A furious dispute over the war in Afghanistan on Saturday brought down the Dutch government, bitterly divided over whether its forces should stay or go as NATO deepens its engagement against the Taliban.
The fall of the government, two days short of the coalition’s third anniversary, all but guarantees that the 2,000 Dutch troops will be brought home this year and will eventually prompt new parliamentary elections.
The center-right government’s collapse was also a sign of the difficulty President Obama faces in maintaining the North Atlantic Treaty Organization contingent in Afghanistan at full strength.
Canada has said it intends to withdraw its entire 2,800-strong force from Afghanistan by the end of 2011. Most European nations, including France and Germany, have been reluctant to boost their participation, limiting their contributions mainly to instructors for the Afghan army and police, even as the U.S. has sent thousands more troops.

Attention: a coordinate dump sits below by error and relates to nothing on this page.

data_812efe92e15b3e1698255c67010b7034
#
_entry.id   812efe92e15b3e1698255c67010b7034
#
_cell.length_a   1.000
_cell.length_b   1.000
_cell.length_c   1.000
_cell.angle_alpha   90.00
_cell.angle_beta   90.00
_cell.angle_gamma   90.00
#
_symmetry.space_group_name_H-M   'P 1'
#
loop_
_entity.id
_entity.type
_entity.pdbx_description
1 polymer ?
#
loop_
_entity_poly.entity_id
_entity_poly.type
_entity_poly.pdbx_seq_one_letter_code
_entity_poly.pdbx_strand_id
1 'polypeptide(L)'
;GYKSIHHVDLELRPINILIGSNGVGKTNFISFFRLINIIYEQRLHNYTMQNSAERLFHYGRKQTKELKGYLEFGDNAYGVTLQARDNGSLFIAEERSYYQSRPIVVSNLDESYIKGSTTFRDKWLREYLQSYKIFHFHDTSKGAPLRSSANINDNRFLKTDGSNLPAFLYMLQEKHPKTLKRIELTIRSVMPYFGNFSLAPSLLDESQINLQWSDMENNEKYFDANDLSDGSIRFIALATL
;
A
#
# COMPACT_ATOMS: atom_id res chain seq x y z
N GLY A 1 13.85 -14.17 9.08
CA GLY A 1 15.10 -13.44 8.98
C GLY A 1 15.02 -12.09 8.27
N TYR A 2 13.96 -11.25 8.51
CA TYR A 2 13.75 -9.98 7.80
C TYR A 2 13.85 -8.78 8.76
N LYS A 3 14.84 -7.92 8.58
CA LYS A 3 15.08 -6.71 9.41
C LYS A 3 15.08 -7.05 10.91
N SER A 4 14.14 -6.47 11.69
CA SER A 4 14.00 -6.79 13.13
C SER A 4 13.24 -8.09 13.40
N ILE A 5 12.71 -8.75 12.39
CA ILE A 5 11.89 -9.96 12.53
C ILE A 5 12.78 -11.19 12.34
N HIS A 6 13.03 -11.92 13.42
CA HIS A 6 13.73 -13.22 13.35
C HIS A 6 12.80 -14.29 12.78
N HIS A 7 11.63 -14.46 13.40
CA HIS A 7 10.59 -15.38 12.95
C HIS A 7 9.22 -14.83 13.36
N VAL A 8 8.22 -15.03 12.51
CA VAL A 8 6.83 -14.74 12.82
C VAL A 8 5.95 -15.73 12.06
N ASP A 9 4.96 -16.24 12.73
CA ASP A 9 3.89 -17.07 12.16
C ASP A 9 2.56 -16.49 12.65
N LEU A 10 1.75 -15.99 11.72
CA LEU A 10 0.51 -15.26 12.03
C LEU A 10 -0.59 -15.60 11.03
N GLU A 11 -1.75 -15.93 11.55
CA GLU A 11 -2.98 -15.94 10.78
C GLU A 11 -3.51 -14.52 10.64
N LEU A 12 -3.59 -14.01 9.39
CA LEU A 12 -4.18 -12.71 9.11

Dutch Prime Minister Jan Peter Balkenende wanted to extend the Dutch troop deployment in the NATO-led mission past the August deadline, but Deputy Prime Minister Wouter Bos’ Labor Party opposed any extension and walked out of a marathon Cabinet session Saturday.
Elections are expected in May. Balkenende will remain in office as head of a minority government until a new coalition is formed, which could take months after the election, given the fractious state of Dutch politics.